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Laramie Movie Scope: The Tale

An exploration of memory and abuse

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by Robert Roten, Film Critic
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February 10, 2023 – I just happened to stumble across this powerful, 2018 award-winning HBO film (it streams on HBO Max) while searching for an entirely different film. The film I was looking for is a 2022 French film called “Closer.” I am still looking for a way to watch that elusive movie.

The film I found instead is “The Tale,” and it just might be even better than the film I was looking for. It is based on the personal experiences of its director, Jennifer Fox, and it unfolds like a mystery, in which documentary filmmaker Jennifer Fox (played by Laura Dern of “The Last Jedi”) sets out to uncover repressed memories from her own past.

Jennifer is a successful woman dealing with some personal emotional issues, such as an unwillingness to make permanent emotional commitments, especially marriage. Her own investigation into her childhood experiences is about to reveal the source of some of her emotional problems.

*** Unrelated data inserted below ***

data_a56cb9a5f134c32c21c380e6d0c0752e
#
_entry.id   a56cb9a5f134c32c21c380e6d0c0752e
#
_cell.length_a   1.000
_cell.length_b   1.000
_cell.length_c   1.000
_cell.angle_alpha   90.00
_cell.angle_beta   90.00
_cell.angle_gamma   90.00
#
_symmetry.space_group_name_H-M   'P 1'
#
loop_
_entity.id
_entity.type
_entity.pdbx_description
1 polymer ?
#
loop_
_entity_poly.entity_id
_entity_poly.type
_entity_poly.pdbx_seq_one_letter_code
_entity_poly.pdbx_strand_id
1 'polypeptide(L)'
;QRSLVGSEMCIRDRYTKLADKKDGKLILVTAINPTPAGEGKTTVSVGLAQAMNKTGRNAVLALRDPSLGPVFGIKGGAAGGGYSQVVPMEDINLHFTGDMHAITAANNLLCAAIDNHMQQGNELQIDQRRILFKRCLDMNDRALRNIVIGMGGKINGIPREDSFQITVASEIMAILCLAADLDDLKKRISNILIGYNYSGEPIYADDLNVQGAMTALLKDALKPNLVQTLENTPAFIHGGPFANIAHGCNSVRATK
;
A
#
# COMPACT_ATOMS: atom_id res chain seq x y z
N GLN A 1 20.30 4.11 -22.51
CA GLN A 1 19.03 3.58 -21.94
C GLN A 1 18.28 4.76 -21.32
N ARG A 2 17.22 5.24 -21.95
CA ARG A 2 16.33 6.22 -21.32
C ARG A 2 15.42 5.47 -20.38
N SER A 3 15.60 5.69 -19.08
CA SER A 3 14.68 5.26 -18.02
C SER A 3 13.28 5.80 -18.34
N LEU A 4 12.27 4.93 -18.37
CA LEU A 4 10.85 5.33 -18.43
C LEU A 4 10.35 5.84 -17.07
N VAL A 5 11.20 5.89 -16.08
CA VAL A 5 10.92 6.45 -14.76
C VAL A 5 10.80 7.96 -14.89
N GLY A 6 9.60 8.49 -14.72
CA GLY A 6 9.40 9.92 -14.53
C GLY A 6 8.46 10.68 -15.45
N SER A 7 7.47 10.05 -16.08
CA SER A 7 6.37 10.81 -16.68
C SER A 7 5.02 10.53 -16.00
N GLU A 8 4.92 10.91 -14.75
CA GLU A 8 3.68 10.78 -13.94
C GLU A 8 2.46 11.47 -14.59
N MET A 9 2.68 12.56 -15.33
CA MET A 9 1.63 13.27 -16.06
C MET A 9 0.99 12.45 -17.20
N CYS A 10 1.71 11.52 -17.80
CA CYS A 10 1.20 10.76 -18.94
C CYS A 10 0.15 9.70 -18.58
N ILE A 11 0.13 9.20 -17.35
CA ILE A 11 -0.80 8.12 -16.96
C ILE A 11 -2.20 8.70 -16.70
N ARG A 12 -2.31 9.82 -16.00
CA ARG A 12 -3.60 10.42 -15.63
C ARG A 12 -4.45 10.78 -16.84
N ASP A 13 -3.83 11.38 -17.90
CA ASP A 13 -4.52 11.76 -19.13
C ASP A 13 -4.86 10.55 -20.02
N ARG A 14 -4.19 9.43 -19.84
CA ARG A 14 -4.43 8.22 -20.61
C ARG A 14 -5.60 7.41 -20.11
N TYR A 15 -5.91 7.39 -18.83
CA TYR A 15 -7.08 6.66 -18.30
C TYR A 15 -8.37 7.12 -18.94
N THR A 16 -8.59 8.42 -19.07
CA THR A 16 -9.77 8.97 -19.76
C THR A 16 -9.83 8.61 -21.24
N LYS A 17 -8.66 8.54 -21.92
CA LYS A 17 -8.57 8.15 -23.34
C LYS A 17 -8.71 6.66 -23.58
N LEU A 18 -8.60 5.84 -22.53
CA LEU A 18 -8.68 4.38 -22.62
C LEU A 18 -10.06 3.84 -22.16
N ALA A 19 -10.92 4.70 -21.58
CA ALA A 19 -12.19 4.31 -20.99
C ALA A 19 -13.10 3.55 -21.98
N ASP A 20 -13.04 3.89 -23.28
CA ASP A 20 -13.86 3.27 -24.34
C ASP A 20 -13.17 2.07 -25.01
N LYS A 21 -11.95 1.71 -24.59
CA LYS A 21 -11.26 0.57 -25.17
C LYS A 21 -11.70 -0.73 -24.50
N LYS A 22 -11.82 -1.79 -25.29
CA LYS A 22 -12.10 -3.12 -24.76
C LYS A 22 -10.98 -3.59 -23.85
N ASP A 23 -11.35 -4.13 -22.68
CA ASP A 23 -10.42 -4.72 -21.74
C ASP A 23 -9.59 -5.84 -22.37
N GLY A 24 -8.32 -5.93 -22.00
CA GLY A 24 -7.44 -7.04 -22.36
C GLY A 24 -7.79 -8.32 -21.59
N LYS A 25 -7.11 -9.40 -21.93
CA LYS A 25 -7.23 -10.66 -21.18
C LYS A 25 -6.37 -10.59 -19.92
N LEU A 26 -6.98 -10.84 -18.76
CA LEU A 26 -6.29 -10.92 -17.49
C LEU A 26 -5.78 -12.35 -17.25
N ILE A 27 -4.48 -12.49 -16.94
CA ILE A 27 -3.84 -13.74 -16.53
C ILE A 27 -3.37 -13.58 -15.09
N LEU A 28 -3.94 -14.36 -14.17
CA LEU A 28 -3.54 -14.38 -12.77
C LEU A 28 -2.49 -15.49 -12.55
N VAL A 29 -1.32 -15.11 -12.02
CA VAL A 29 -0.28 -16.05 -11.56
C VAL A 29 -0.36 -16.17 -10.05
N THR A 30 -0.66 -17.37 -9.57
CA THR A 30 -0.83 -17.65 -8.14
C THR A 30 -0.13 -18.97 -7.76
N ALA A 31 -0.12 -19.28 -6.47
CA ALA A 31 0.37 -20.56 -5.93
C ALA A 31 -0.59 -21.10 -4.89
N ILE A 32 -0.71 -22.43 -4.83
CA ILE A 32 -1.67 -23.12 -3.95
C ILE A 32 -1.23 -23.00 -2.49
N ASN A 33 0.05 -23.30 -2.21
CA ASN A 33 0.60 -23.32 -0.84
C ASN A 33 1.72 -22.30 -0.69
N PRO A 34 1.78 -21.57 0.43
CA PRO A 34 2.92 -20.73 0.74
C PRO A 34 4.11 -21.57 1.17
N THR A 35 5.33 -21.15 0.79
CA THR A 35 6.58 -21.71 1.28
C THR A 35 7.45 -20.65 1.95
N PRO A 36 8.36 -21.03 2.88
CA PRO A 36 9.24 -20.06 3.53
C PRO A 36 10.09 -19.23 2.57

Her life is disrupted by her mother, Nettie (played by Ellen Burstyn of “Pieces of a Woman”) who discovers stories written by Jennifer long ago when she was 13 years old. The stories are troubling, not only to Nettie, but to Nettie's teacher at the time, who wrote on one of the stories that it looked like adults were taking advantage of the young girl (even though Jennifer had claimed the story was fictional).

Jennifer avoids talking to her mother about this, but finally starts to look at the stories she wrote, and some related letters written to her, and she becomes increasingly troubled by them. The stories and letters are about her running coach, Bill Allens (played by Jason Ritter of “You're Not You”) and her horse riding instructor, Jane “Mrs. G” Gramercy (played by Elizabeth Debicki of “Tenet”).

Bill and Mrs. G both befriended Jennifer (Jenny) when she was 13 years old (young Jenny is played by Isabelle Nélisse of “It”) and was having trouble at home. One of five girls, she felt left out and unappreciated, while Bill and Mrs. G made her feel special, and loved. When Jennifer looks at photographs from that time, she is surprised to see how tiny she looked. She remembered herself as being bigger, and more sophisticated, at the time.

Jennifer has fond memories of this time of her life, and gets very defensive when her partner, Martin (played by Common, of “The Hate U Give”) finds and reads the stories and letters and immediately sees them as evidence of child abuse. She refuses to talk about it with Martin, but she does investigate these things in her own way.

Jennifer goes to visit Mrs. G (played as an older woman by Frances Conroy of “Joker”) who refuses to talk about Jennifer's concerns. She also talks to other women who attended Mrs. G's riding academy at the same time Jennifer did. She begins put the pieces of the puzzle together. She also begins to remember pain and emotional trauma from this time that she had suppressed for years.